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Do These 3 Checks Before Buying Orica Limited (ASX:ORI) For Its Upcoming Dividend

Simply Wall St

It looks like Orica Limited (ASX:ORI) is about to go ex-dividend in the next 4 days. You can purchase shares before the 12th of November in order to receive the dividend, which the company will pay on the 13th of December.

Orica's next dividend payment will be AU$0.3 per share, on the back of last year when the company paid a total of AU$0.6 to shareholders. Based on the last year's worth of payments, Orica stock has a trailing yield of around 2.3% on the current share price of A$23.99. We love seeing companies pay a dividend, but it's also important to be sure that laying the golden eggs isn't going to kill our golden goose! We need to see whether the dividend is covered by earnings and if it's growing.

Check out our latest analysis for Orica

Dividends are typically paid from company earnings. If a company pays more in dividends than it earned in profit, then the dividend could be unsustainable. It paid out 85% of its earnings as dividends last year, which is not unreasonable, but limits reinvestment in the business and leaves the dividend vulnerable to a business downturn. It could become a concern if earnings started to decline. A useful secondary check can be to evaluate whether Orica generated enough free cash flow to afford its dividend. It paid out more than half (55%) of its free cash flow in the past year, which is within an average range for most companies.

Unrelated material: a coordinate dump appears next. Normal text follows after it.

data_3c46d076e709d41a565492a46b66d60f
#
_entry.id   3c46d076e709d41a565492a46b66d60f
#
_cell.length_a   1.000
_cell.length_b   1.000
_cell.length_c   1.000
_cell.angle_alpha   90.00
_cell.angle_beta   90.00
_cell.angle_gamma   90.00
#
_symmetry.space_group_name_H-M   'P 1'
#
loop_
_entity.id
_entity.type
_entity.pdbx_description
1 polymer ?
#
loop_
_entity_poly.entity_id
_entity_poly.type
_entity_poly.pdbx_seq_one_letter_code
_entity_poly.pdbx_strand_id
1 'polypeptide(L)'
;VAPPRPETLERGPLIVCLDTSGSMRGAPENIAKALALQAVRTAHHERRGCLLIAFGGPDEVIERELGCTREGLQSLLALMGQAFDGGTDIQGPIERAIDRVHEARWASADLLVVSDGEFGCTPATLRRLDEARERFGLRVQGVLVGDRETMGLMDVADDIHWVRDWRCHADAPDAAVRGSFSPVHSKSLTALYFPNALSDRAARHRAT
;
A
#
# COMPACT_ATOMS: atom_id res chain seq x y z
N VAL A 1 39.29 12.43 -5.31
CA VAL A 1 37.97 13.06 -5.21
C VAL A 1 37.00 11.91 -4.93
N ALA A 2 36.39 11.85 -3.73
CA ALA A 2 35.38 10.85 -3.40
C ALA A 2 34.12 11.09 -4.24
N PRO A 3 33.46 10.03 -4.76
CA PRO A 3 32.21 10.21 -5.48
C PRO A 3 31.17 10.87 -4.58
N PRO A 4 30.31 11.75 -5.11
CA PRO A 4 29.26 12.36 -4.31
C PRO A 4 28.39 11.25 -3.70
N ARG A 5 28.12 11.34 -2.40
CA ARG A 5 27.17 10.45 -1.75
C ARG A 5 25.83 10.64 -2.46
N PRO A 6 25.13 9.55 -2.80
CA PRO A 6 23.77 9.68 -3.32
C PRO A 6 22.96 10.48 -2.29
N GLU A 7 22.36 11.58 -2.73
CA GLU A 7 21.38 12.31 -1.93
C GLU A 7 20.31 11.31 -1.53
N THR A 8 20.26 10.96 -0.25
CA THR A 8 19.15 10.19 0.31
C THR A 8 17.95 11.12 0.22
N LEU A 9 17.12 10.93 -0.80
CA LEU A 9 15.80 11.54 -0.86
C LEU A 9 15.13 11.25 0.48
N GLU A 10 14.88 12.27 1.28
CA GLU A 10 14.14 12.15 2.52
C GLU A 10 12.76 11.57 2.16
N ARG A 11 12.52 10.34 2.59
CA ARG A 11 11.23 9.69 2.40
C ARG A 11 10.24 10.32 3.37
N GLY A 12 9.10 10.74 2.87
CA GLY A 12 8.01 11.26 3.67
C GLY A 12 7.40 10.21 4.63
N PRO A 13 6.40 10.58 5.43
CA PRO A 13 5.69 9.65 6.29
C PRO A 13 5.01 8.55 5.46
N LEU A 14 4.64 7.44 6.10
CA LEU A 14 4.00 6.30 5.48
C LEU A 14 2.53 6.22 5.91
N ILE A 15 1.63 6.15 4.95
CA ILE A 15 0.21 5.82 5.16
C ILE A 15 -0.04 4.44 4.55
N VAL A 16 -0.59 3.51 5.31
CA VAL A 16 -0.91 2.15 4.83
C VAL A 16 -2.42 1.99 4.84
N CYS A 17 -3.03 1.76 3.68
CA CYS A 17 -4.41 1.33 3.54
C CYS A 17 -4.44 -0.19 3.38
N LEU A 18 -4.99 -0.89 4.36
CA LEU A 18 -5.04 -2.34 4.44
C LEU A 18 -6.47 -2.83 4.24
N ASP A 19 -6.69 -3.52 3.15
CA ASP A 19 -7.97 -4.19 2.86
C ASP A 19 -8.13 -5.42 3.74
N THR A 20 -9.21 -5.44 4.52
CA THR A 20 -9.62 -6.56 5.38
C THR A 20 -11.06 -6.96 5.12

It's positive to see that Orica's dividend is covered by both profits and cash flow, since this is generally a sign that the dividend is sustainable, and a lower payout ratio usually suggests a greater margin of safety before the dividend gets cut.

Click here to see the company's payout ratio, plus analyst estimates of its future dividends.

ASX:ORI Historical Dividend Yield, November 7th 2019

Have Earnings And Dividends Been Growing?

Companies with falling earnings are riskier for dividend shareholders. Investors love dividends, so if earnings fall and the dividend is reduced, expect a stock to be sold off heavily at the same time. With that in mind, we're discomforted by Orica's 16% per annum decline in earnings in the past five years. When earnings per share fall, the maximum amount of dividends that can be paid also falls.

Another key way to measure a company's dividend prospects is by measuring its historical rate of dividend growth. Orica's dividend payments per share have declined at 5.2% per year on average over the past ten years, which is uninspiring. It's never nice to see earnings and dividends falling, but at least management has cut the dividend rather than potentially risk the company's health in an attempt to maintain it.

To Sum It Up

Should investors buy Orica for the upcoming dividend? While earnings per share are shrinking, it's encouraging to see that at least Orica's dividend appears sustainable, with earnings and cashflow payout ratios that are within reasonable bounds. With the way things are shaping up from a dividend perspective, we'd be inclined to steer clear of Orica.

Ever wonder what the future holds for Orica? See what the ten analysts we track are forecasting, with this visualisation of its historical and future estimated earnings and cash flow

If you're in the market for dividend stocks, we recommend checking our list of top dividend stocks with a greater than 2% yield and an upcoming dividend.

We aim to bring you long-term focused research analysis driven by fundamental data. Note that our analysis may not factor in the latest price-sensitive company announcements or qualitative material.

If you spot an error that warrants correction, please contact the editor at editorial-team@simplywallst.com. This article by Simply Wall St is general in nature. It does not constitute a recommendation to buy or sell any stock, and does not take account of your objectives, or your financial situation. Simply Wall St has no position in the stocks mentioned. Thank you for reading.